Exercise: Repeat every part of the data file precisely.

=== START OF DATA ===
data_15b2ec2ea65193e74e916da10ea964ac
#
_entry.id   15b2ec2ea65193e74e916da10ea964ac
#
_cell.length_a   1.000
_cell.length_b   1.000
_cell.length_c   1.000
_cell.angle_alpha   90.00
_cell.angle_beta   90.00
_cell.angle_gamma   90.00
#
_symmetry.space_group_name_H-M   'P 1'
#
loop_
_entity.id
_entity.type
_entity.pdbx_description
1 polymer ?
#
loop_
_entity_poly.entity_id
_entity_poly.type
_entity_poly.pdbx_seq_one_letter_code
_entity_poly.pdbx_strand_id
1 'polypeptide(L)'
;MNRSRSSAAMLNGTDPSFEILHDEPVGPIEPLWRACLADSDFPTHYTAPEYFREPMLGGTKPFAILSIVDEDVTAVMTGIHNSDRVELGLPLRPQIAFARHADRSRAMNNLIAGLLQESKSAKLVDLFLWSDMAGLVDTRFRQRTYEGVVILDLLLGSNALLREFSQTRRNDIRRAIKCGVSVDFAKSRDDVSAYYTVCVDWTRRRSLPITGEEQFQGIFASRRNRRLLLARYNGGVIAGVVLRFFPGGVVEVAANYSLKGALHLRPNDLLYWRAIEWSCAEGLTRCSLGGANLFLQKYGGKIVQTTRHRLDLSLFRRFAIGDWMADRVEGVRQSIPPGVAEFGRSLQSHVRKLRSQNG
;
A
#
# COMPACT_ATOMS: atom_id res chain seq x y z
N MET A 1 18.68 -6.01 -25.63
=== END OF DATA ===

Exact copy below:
data_15b2ec2ea65193e74e916da10ea964ac
#
_entry.id   15b2ec2ea65193e74e916da10ea964ac
#
_cell.length_a   1.000
_cell.length_b   1.000
_cell.length_c   1.000
_cell.angle_alpha   90.00
_cell.angle_beta   90.00
_cell.angle_gamma   90.00
#
_symmetry.space_group_name_H-M   'P 1'
#
loop_
_entity.id
_entity.type
_entity.pdbx_description
1 polymer ?
#
loop_
_entity_poly.entity_id
_entity_poly.type
_entity_poly.pdbx_seq_one_letter_code
_entity_poly.pdbx_strand_id
1 'polypeptide(L)'
;MNRSRSSAAMLNGTDPSFEILHDEPVGPIEPLWRACLADSDFPTHYTAPEYFREPMLGGTKPFAILSIVDEDVTAVMTGIHNSDRVELGLPLRPQIAFARHADRSRAMNNLIAGLLQESKSAKLVDLFLWSDMAGLVDTRFRQRTYEGVVILDLLLGSNALLREFSQTRRNDIRRAIKCGVSVDFAKSRDDVSAYYTVCVDWTRRRSLPITGEEQFQGIFASRRNRRLLLARYNGGVIAGVVLRFFPGGVVEVAANYSLKGALHLRPNDLLYWRAIEWSCAEGLTRCSLGGANLFLQKYGGKIVQTTRHRLDLSLFRRFAIGDWMADRVEGVRQSIPPGVAEFGRSLQSHVRKLRSQNG
;
A
#
# COMPACT_ATOMS: atom_id res chain seq x y z
N MET A 1 18.68 -6.01 -25.63